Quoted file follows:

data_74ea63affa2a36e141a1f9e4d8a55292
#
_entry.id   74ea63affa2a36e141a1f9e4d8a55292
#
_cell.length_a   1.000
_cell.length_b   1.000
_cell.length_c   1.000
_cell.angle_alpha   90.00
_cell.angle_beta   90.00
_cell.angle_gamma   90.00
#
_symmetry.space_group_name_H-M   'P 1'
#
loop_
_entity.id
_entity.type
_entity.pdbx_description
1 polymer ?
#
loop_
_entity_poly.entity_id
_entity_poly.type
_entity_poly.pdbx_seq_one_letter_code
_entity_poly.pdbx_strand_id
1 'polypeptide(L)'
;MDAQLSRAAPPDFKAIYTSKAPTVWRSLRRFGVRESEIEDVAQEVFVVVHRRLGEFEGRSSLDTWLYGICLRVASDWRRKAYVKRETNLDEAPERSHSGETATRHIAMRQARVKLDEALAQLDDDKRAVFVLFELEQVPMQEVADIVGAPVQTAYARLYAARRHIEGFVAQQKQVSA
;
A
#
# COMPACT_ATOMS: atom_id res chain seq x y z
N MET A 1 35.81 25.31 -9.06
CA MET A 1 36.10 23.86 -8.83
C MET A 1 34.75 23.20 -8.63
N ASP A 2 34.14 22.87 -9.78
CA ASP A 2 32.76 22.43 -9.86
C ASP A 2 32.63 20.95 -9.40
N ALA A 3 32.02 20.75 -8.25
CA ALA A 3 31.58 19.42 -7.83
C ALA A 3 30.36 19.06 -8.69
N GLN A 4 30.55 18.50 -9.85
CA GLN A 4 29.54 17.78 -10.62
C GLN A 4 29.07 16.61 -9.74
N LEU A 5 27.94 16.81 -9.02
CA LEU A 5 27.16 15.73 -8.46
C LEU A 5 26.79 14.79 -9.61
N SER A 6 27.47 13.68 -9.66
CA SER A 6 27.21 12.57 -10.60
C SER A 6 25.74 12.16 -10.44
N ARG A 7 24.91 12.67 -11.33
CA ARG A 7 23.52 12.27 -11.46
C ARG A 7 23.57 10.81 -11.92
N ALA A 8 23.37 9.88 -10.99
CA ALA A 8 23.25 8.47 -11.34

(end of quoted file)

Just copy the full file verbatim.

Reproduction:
data_74ea63affa2a36e141a1f9e4d8a55292
#
_entry.id   74ea63affa2a36e141a1f9e4d8a55292
#
_cell.length_a   1.000
_cell.length_b   1.000
_cell.length_c   1.000
_cell.angle_alpha   90.00
_cell.angle_beta   90.00
_cell.angle_gamma   90.00
#
_symmetry.space_group_name_H-M   'P 1'
#
loop_
_entity.id
_entity.type
_entity.pdbx_description
1 polymer ?
#
loop_
_entity_poly.entity_id
_entity_poly.type
_entity_poly.pdbx_seq_one_letter_code
_entity_poly.pdbx_strand_id
1 'polypeptide(L)'
;MDAQLSRAAPPDFKAIYTSKAPTVWRSLRRFGVRESEIEDVAQEVFVVVHRRLGEFEGRSSLDTWLYGICLRVASDWRRKAYVKRETNLDEAPERSHSGETATRHIAMRQARVKLDEALAQLDDDKRAVFVLFELEQVPMQEVADIVGAPVQTAYARLYAARRHIEGFVAQQKQVSA
;
A
#
# COMPACT_ATOMS: atom_id res chain seq x y z
N MET A 1 35.81 25.31 -9.06
CA MET A 1 36.10 23.86 -8.83
C MET A 1 34.75 23.20 -8.63
N ASP A 2 34.14 22.87 -9.78
CA ASP A 2 32.76 22.43 -9.86
C ASP A 2 32.63 20.95 -9.40
N ALA A 3 32.02 20.75 -8.25
CA ALA A 3 31.58 19.42 -7.83
C ALA A 3 30.36 19.06 -8.69
N GLN A 4 30.55 18.50 -9.85
CA GLN A 4 29.54 17.78 -10.62
C GLN A 4 29.07 16.61 -9.74
N LEU A 5 27.94 16.81 -9.02
CA LEU A 5 27.16 15.73 -8.46
C LEU A 5 26.79 14.79 -9.61
N SER A 6 27.47 13.68 -9.66
CA SER A 6 27.21 12.57 -10.60
C SER A 6 25.74 12.16 -10.44
N ARG A 7 24.91 12.67 -11.33
CA ARG A 7 23.52 12.27 -11.46
C ARG A 7 23.57 10.81 -11.92
N ALA A 8 23.37 9.88 -10.99
CA ALA A 8 23.25 8.47 -11.34